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Berlin is one of the most livable cities in the world. People from 191 different nations feel at home here. The capital has an international flair and is cosmopolitan, open and freethinking. In addition, the metropolis offers a very high recreational value through numerous different offers such as culinary, cultural and sports activities.


Berlin and the surrounding area are also very green – the city has many parks and green spaces – the surrounding area offers numerous opportunities for excursions in nature, whether in the woods or at a swimming lake. Moreover, the cost of living is still affordable compared to other metropolises. Furthermore, the capital is family-friendly with numerous playgrounds and offers for kids. Not to forget that Berlin is very famous for its nightlife – you can dance and party at any time.

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CoE Berlin Quality Life City of Engineering



Technology highlights: Impressive industrial monuments, inventive museums, exciting VR city tours – technology fans get their money’s worth in Berlin.

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German Technology Museum (Technik-Museum) has been one of the capital’s most outstanding historical and technological institutions for about 40 years. It attracts over 600,000 visitors annually. Trebbiner Straße 9, 10963 Berlin-Kreuzberg.


Museum for Communication Berlin (Museum für Kommunikation) was founded in 1872 by the then postmaster Heinrich von Stephan and is therefore considered the oldest postal museum in the world. But not only the past of communication, but also the present and the future are exhibited here. Leipziger Str. 16, 10117 Berlin-Mitte.


The aim of the Energy Museum Berlin is to present the development of energy supply and its peripheral areas and to make its relation to the “electropolis” of Berlin clear. In particular, young people should also be introduced to energy supply technology. Teltowkanalstr. 9, 12247 Berlin-Lankwitz.


The Architect Museum of the Technical University of Berlin (Architekturmuseum) is a collection of architectural drawings by predominantly Prussian and German architects of the 18th to 21st centuries. Str. des 17. Juni 150, 10623 Berlin-Tiergarten.


The Computer Games Museum (Computerspielemuseum) was opened in Berlin in 1997 as the world’s first museum for interactive digital entertainment culture. Since then it has been responsible for over 30 national and international exhibitions, including the “pong.mythos” project funded by the German Federal Cultural Foundation. Karl-Marx-Allee 93A, 10243 Berlin-Friedrichshain.


The Berlin Underground Museum (U-Bahn-Museum) was opened on the 13th of September 1997 and it belongs to the BVG. It is one of three underground museums in Europe, along with Moscow and Budapest. The Berlin Underground Museum is housed in the Olympic Stadium’s electromechanical lever-operated signal box, which was in operation from 1931 to 1983. Rossitter Weg 1, 14053 Berlin-Charlottenburg.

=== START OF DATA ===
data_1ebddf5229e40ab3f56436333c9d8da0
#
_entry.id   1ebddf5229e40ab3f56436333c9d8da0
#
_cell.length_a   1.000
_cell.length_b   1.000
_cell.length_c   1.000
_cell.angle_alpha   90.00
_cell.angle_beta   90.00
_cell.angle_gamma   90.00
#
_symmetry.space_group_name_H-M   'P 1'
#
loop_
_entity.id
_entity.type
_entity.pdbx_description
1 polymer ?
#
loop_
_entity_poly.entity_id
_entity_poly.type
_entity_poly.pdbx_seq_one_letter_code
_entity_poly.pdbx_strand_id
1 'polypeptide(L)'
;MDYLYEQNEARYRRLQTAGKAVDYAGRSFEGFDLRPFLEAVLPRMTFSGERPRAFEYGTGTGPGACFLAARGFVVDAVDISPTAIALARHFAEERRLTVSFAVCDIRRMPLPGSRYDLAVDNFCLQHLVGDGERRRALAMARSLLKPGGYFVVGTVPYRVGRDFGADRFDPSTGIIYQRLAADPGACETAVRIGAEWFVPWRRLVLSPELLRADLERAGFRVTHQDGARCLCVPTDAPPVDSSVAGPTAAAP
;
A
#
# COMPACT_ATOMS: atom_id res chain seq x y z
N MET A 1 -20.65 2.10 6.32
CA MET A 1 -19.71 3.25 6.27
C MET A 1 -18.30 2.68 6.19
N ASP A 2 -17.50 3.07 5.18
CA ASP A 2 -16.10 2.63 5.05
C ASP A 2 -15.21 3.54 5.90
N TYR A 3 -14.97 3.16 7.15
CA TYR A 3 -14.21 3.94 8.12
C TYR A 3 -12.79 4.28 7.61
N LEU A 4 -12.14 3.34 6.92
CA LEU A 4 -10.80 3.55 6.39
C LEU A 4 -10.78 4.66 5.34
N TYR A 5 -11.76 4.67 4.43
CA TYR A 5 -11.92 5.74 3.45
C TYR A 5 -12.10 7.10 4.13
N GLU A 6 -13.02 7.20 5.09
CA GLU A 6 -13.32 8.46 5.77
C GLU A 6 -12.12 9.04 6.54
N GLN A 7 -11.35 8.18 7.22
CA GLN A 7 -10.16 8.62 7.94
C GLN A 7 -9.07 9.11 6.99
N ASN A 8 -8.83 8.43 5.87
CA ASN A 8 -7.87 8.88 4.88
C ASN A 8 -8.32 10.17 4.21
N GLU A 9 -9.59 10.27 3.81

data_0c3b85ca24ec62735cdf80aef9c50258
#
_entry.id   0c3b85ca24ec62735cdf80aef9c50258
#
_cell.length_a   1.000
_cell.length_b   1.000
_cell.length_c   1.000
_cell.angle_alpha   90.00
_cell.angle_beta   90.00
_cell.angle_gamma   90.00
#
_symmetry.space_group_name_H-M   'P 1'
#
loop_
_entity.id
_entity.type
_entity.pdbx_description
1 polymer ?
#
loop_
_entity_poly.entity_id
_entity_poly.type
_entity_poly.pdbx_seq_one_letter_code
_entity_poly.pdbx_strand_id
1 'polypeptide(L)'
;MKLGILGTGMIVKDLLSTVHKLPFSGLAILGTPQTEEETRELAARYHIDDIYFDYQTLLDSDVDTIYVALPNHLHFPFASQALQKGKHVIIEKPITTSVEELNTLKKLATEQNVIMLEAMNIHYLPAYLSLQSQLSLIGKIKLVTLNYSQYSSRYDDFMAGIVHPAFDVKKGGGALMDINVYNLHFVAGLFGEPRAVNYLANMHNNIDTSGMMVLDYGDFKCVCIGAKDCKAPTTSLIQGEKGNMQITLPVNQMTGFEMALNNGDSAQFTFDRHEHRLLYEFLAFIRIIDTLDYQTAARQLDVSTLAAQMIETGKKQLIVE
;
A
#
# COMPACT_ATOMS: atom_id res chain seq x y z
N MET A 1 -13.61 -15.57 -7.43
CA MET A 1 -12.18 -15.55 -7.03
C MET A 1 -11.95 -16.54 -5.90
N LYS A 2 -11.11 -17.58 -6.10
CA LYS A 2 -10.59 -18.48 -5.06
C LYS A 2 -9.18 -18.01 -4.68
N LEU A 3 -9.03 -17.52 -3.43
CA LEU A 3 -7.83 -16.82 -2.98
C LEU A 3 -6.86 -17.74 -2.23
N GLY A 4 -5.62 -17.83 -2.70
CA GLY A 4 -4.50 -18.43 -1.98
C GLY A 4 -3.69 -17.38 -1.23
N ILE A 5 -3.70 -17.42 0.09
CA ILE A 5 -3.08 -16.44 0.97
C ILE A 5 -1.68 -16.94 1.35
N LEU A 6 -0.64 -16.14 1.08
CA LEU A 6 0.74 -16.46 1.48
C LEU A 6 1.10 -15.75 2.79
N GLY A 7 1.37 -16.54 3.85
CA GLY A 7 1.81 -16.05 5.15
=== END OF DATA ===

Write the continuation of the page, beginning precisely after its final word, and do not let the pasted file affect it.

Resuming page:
The Futurium is a house of the future. Here everything revolves around the question: How do we want to live? In the exhibition, visitors can discover many possible futures, discuss them together in the forum and try out their own ideas in the Futurium Lab. Alexanderufer 2, 10117 Berlin-Mitte.


Berlin, mid-1980s: A bus rolls towards Checkpoint Charlie, the guards block the way to check the passengers. The passengers are travelers into a bygone era – guests of TimeRide Berlin. Modern VR technology makes it possible not only to take a look at history, but also to experience it up close. Zimmerstraße 91, 10117 Berlin-Mitte.



Those who are not afraid of heights can climb the 78 m high Gasometer. A guide will lead you safely over the numerous steps of the Gasometer and inspire you with exciting stories about the industrial monument. EUREF-Campus 17, 10829 Berlin-Schöneberg.


At the beginning of the twentieth century, the Siemensstadt was created in Berlin as an independent, industrially influenced district with groundbreaking architecture. Wernerwerkdamm 1, 13629 Berlin-Spandau.


The Borsigturm is the landmark of the Borsigwerke in Berlin Tegel. The tower was Berlin’s first high-rise building and is a relic of a past industrial era. The Borsigwerke was founded in 1827 by August Borsig in front of the Oranienburg Gate and after a few decades became the largest locomotive manufacturer in Europe. Am Borsigturm 2, 13507 Berlin-Tegel.


The listed building of Tempelhof Airport reflects Berlin’s eventful history: it is an expression of the National Socialist ideology and served as an armaments production facility for forced laborers during the Second World War. However, Tempelhof is also a symbol of freedom. The Airlift of 1948/49 made the airport world-famous and a myth. During the German division it remained the gateway to the free world for many people. Platz der Luftbrücke 5, C2, 12101 Berlin-Tempelhof.

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Berlin City of Engineering
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